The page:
KELLOGG FOUNDATION GRANT WILL EXPAND ORAL HEALTH SERVICES FOR SCHOOL CHILDREN AND OTHER PEOPLE AT RISK

July 16, 2003

WORCESTER, Mass.— The W.K. Kellogg Foundation of Michigan has awarded a two-year grant totaling $176,500 to the University of Massachusetts Medical School (UMMS) to help expand the reach and services of the Central Massachusetts Oral Health Initiative (CMOHI).

The Kellogg grant, matched by funds from The Health Foundation of Central Massachusetts, will bring CMOHI’s screening and sealant program to hundreds of school children in Webster and Southbridge, launch a dental residency program at UMMS to bring needed oral health services into the emergency departments of city hospitals and fund a pilot program to recruit area dentists back to the Medicaid program to provide services for low-income people. “The Kellogg grant is extremely exciting because we’ll be using the funds for new and innovative programs,” said John P. Gusha, DMD, a dentist in private practice and project director of the CMOHI. “These are initiatives we’ve been talking about for quite some time and now the Kellogg grant gives us the resources to implement them.”

Under the leadership of Dr. Gusha, the CMOHI is a coalition of numerous community groups, including the Worcester District Dental Society and the Worcester District Medical Society, focused on improving access to oral health services in the region.  The CMOHI established a clinic at Quinsigamond Community College in 2001 where some 59 area dentists and a cadre of hygienists volunteer their time to treat people who have no dental health coverage or access to dental services.  To date, about 1,200 dental visits have been conducted at the clinic, which is managed by Great Brook Valley Health Center— an important provider of dental services to under-served populations in Worcester, along with the downtown Family Health Center, both of which receive support from The Health Foundation.

The CMOHI also supports UMass Memorial Health Care’s Ronald McDonald Care Mobile® that has brought dental screening and sealant services to more than 1,500 children in the Worcester Public Schools. “There is an alarming level of oral disease in our schools. We have far too many kids with painful situations and we need to respond to them. We also need to provide the preventative services to other children to keep them from suffering oral disease,” said Michael E. Huppert, associate dean for community programs at UMMS and project administrator for the CMOHI.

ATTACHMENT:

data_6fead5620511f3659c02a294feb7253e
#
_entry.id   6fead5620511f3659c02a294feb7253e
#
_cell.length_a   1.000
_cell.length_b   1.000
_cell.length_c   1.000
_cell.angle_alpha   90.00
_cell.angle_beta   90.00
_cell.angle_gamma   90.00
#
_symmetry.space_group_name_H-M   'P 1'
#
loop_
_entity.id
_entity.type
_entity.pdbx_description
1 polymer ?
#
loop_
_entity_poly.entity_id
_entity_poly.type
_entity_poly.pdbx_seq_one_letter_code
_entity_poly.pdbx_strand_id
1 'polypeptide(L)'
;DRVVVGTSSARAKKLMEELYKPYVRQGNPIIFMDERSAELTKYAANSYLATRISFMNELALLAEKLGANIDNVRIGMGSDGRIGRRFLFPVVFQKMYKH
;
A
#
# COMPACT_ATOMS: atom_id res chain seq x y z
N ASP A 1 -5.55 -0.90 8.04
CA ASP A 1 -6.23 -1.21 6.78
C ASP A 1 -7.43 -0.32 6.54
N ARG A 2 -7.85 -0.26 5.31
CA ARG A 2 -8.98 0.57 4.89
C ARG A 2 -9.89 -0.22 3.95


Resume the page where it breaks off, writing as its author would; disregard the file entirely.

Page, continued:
With the Kellogg grant and matching funds from The Health Foundation, the CMOHI plans to bring the screening and sealant program to 700 second graders in the Webster and Southbridge school districts.   The Kellogg grant and matching funds will also be used to set up a residency program for dentists at UMMS, perhaps in conjunction with one of the Boston-based dental schools.  While still in the developmental stage, the pilot program will likely bring four dentists to Worcester for a multi-year graduate residency program. The residents would be trained by Central Massachusetts dentists and be based in city hospitals to provide emergency dental services. “Right now, there is no structured hospital emergency coverage for oral health, nor is there any hospital-based dental component that can address the oral health needs of patients who are seriously ill and need dental services,” said Dr. Gusha. “That’s why both the medical and dental societies felt it was very important to establish this residency program.”

To begin breaking down a major barrier to accessing dental services for many Central Massachusetts residents, a portion of the Kellogg grant and matching funds will be used to set up and administer a pilot program to recruit dentists to accept a limited number of Medicaid patients into their practice. In recent years, difficulties with Medicaid reimbursements and program requirements prompted many area dentists to close their practices to Medicaid patients. However, legislation sponsored by state Sen. Harriette L. Chandler, D-Worcester, created a “caseload pilot program” for dentists in Central Massachusetts. The program will allow dentists to accept only a limited number of Medicaid patients, thereby providing services to that segment of the population while maintaining an acceptable balance of private-paying patients.

With the lack of fluoridation in many area communities and the continuing challenges faced by the Medicaid and uninsured populations, CMOHI leaders say the dental health of Central Massachusetts remains in a crisis state and the Kellogg grant couldn’t have come at a better time. “I am delighted that the Kellogg Foundation, one of the top ten funders in the country, with its reputation for helping communities, has teamed up with The Health Foundation to further the work of the oral health initiative,” said Janice B. Yost, EdD, president of The Health Foundation.

The W.K. Kellogg Foundation ( www.wkkf.org ) is one of the country’s leading philanthropic organizations whose mission is to apply knowledge to solve the problems of people. Its founder, the cereal industry pioneer W.K. Kellogg, established the Foundation in 1930. Since its beginning the Foundation has continuously focused on building the capacity of individuals, communities and institutions to solve their own problems.

The University of Massachusetts Medical School ( www.umassmed.edu ) is one of the fastest growing medical schools in the country, attracting more than $143 million in research funding annually.  A perennial top finisher in the annual US News & World Report ranking of primary care medical schools, UMMS comprises a medical school, graduate school of nursing, graduate school of biomedical sciences and an active research enterprise, and is a leader in health sciences education, research and public service.

Contact: Michael Cohen, 508-856-2000